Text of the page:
Progress in computer science is made with the distribution of revolutionary software systems and the publication of revolutionary books. We don't need a fancy information system to alert us to these grand events; they will hit us in the face. Another good excuse for ignoring the literature is that, since everyone has strong beliefs about fundamentals but can't support those beliefs rationally or consistently convince non-believers, computer science is actually a religion.
It seems to me the book has not just aesthetic values - the charming little clothy box of the thing, the smell of the glue, even the print, which has its own beauty. But there's something about the sensation of ink on paper that is in some sense a thing, a phenomenon rather than an epiphenomenon. I can't break the association of electric trash with the computer screen. Words on the screen give the sense of being just another passing electronic wriggle.
Nonviolent Communication by Marshall Rosenberg is a great book teaching a compassionate way to talk to people even if you (or they) are angry.
Ahmed H. Zewail
I am not one of the new media experts working all the time with my computers and the PowerPoint's and things of that sort. So, I'm an old fashioned still in this regard but these are the moment where I really can be creative, if I am, to be left alone with just a book and piece of paper and to be thinking.
The Koran is a book of peace, it is a prophetic book of peace.
Jean De La Bruyere
When what you read elevates your mind and fills you with noble aspirations, look for no other rule by which to judge a book; it is good, and is the work of a master-hand.
A book is worth a few francs; we Germans can afford to destroy those. We all may not appreciate artistic merit, but cash value is another matter.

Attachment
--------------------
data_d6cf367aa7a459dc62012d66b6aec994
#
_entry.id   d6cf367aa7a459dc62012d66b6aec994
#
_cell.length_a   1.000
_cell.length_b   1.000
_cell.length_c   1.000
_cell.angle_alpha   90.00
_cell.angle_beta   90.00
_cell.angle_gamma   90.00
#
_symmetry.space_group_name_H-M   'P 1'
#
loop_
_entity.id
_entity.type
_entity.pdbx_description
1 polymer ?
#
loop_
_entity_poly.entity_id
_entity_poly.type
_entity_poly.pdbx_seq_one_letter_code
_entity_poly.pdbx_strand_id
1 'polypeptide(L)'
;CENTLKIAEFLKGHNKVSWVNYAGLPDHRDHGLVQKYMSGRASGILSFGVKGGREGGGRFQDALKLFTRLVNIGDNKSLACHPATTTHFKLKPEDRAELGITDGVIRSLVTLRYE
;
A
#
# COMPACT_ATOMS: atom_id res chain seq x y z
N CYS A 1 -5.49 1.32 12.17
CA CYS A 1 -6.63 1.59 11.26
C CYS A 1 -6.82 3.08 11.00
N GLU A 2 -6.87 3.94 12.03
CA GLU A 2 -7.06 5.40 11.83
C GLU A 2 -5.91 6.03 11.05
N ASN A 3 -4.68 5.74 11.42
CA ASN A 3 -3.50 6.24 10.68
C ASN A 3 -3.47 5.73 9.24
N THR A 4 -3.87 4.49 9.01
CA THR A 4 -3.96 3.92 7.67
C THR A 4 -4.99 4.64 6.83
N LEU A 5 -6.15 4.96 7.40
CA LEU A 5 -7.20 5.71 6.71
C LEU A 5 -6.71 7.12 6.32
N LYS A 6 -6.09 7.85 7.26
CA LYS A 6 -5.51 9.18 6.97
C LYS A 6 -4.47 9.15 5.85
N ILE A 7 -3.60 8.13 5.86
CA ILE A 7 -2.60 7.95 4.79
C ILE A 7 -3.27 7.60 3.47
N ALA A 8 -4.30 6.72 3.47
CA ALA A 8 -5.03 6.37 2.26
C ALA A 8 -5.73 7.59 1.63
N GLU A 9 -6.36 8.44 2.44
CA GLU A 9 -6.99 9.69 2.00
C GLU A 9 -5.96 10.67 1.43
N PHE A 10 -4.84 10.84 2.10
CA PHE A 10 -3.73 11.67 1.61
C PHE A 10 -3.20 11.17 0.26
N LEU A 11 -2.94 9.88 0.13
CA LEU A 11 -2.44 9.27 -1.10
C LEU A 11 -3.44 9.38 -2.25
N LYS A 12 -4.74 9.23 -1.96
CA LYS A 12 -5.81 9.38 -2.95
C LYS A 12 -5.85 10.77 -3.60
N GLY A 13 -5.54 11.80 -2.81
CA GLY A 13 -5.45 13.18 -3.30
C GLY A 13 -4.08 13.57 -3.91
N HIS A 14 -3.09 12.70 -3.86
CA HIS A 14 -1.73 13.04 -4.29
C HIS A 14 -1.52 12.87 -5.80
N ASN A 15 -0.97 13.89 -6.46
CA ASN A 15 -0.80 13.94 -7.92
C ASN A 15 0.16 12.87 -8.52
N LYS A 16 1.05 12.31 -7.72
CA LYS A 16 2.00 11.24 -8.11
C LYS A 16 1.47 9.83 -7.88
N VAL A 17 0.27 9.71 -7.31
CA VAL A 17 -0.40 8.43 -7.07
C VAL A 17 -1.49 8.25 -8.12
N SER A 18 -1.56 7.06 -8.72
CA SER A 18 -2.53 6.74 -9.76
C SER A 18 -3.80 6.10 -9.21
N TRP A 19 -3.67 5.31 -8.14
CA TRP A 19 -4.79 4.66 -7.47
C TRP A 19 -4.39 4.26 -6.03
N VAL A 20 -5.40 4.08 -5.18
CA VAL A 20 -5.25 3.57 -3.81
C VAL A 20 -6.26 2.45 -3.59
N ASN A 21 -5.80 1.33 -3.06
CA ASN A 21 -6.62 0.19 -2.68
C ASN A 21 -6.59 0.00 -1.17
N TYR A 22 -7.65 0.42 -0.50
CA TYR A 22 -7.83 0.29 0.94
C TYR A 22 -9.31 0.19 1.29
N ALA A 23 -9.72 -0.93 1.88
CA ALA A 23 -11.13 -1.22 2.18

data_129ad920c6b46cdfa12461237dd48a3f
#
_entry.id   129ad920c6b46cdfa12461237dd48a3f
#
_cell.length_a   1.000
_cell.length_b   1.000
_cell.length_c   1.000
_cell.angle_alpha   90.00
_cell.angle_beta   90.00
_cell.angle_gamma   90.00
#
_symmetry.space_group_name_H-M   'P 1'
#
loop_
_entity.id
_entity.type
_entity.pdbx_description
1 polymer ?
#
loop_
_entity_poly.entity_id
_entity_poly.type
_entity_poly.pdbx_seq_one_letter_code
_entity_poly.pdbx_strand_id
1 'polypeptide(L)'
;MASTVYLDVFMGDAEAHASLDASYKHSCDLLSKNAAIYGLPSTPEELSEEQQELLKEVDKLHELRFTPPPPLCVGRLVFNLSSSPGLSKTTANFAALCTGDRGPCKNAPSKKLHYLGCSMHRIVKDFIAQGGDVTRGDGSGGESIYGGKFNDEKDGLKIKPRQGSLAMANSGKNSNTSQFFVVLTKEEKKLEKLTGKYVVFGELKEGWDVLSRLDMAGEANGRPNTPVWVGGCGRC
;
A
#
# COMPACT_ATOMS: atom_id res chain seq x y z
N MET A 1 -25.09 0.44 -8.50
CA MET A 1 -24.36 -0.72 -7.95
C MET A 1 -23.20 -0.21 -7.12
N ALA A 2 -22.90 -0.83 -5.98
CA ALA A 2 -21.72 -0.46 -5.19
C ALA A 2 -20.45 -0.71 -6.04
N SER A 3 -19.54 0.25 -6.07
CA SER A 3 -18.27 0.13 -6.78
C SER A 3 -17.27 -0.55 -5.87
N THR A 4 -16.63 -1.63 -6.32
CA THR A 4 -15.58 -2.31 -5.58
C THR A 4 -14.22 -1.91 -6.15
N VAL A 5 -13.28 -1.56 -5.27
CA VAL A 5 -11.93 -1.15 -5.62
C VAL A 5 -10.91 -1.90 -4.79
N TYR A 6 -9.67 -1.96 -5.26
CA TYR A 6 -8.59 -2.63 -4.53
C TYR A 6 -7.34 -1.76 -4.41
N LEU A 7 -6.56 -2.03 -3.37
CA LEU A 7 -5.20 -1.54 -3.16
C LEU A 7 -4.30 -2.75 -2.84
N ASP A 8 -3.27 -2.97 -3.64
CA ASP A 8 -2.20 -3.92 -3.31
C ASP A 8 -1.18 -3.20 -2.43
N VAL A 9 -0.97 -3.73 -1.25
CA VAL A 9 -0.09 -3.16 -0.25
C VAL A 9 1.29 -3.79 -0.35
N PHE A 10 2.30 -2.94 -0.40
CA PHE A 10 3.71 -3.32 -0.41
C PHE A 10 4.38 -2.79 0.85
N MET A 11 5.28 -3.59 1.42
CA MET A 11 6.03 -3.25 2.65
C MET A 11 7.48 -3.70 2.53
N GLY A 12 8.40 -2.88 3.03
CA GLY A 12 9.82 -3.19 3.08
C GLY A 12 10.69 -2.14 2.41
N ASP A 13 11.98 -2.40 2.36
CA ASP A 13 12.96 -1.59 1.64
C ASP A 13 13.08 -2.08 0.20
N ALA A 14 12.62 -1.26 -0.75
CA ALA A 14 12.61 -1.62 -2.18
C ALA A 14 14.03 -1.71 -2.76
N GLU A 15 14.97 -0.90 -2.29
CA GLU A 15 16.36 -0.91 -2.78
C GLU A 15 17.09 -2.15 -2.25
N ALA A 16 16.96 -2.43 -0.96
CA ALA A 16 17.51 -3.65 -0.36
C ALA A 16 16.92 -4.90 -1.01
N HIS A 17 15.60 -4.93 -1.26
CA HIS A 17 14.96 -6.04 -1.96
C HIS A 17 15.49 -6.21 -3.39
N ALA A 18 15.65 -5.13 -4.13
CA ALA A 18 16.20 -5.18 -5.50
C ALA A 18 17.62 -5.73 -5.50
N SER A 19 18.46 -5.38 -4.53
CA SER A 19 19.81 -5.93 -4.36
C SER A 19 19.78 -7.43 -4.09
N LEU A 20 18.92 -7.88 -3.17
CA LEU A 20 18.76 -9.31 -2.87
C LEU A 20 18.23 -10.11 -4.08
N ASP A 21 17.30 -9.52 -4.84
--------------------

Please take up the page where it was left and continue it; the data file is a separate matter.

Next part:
No book includes the entire world. It's limited. And so it doesn't seem like an aesthetic compromise to have to do that. There's so much other material to write about.
One of my favorite books [The Stand] of all time. I grew up reading it.
Books! tis a dull and endless strife: Come, hear the woodland linnet, How sweet his music! on my life, There's more of wisdom in it.
Well, actually I look at the book and the movie [Deliver Us From Evil] - the movie isn't about a cop or the Devil, it's about God. There's a spirituality. We have aspects of life we're involved in but we really have no idea about the spiritual battle that rages around us that we are the subject of. The whole matter is the Devil tries to take souls away from God, and God tries to keep them. And that's what this is all about.
Jonathan Safran Foer
Literature was the only religion her father practiced, when a book fell on the floor he kissed it, when he was done with a book he tried to give it away to someone who would love it.
Wherever the Bible has been consistently applied, it has dramatically changed the civilization and culture of those who have accepted its teaching. No other book has ever so dramatically changed the individual lives and society in general.
I'm not expecting the American literary community to welcome me with open arms. To them I'm just some schmuck kid who wrote some book.
I am not sad anymore. I am not weak or tender or quiet like you remember because the second you said those words and closed that door, I sold my soul to the part of myself I had buried in order to love you, to let you touch every inch of my rotten body, for I wanted to be touchable and not so strange. Not so sad and tender, like I’ve always been, they say, so I changed. And then your glances and words throwing knives with no return about my change of habits and ways of living, being, and I nodded and smiled, dying silently a little bit inside.
The Daredevil comic book was the first comic book Marvel had ever put out that was an adult R-rated book, so I started with that. When I was creating the series, I just started with that tone, and that edge, and it just kept going.